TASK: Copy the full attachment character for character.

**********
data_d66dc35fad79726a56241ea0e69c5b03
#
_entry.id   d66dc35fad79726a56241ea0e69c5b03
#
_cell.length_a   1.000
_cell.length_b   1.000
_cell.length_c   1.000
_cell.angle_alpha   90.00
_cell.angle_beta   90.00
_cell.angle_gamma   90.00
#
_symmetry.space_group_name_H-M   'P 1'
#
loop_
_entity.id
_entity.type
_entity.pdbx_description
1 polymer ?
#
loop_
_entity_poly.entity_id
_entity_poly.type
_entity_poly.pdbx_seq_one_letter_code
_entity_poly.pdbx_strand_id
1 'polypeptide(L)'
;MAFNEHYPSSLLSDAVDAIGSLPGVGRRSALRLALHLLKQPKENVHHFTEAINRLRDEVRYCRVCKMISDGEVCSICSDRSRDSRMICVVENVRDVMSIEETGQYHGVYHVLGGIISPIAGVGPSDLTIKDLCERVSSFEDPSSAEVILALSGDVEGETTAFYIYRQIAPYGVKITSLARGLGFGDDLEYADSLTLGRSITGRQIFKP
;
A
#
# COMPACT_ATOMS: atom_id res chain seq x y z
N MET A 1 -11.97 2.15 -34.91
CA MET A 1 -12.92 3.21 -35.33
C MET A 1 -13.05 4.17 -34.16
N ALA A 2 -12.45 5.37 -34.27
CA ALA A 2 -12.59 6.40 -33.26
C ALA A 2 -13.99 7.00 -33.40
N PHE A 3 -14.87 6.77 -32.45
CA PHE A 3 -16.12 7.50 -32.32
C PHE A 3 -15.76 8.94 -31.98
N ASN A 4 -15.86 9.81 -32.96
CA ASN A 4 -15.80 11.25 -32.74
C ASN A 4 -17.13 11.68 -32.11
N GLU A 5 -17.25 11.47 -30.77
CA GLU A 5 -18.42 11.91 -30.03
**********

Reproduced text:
data_d66dc35fad79726a56241ea0e69c5b03
#
_entry.id   d66dc35fad79726a56241ea0e69c5b03
#
_cell.length_a   1.000
_cell.length_b   1.000
_cell.length_c   1.000
_cell.angle_alpha   90.00
_cell.angle_beta   90.00
_cell.angle_gamma   90.00
#
_symmetry.space_group_name_H-M   'P 1'
#
loop_
_entity.id
_entity.type
_entity.pdbx_description
1 polymer ?
#
loop_
_entity_poly.entity_id
_entity_poly.type
_entity_poly.pdbx_seq_one_letter_code
_entity_poly.pdbx_strand_id
1 'polypeptide(L)'
;MAFNEHYPSSLLSDAVDAIGSLPGVGRRSALRLALHLLKQPKENVHHFTEAINRLRDEVRYCRVCKMISDGEVCSICSDRSRDSRMICVVENVRDVMSIEETGQYHGVYHVLGGIISPIAGVGPSDLTIKDLCERVSSFEDPSSAEVILALSGDVEGETTAFYIYRQIAPYGVKITSLARGLGFGDDLEYADSLTLGRSITGRQIFKP
;
A
#
# COMPACT_ATOMS: atom_id res chain seq x y z
N MET A 1 -11.97 2.15 -34.91
CA MET A 1 -12.92 3.21 -35.33
C MET A 1 -13.05 4.17 -34.16
N ALA A 2 -12.45 5.37 -34.27
CA ALA A 2 -12.59 6.40 -33.26
C ALA A 2 -13.99 7.00 -33.40
N PHE A 3 -14.87 6.77 -32.45
CA PHE A 3 -16.12 7.50 -32.32
C PHE A 3 -15.76 8.94 -31.98
N ASN A 4 -15.86 9.81 -32.96
CA ASN A 4 -15.80 11.25 -32.74
C ASN A 4 -17.13 11.68 -32.11
N GLU A 5 -17.25 11.47 -30.77
CA GLU A 5 -18.42 11.91 -30.03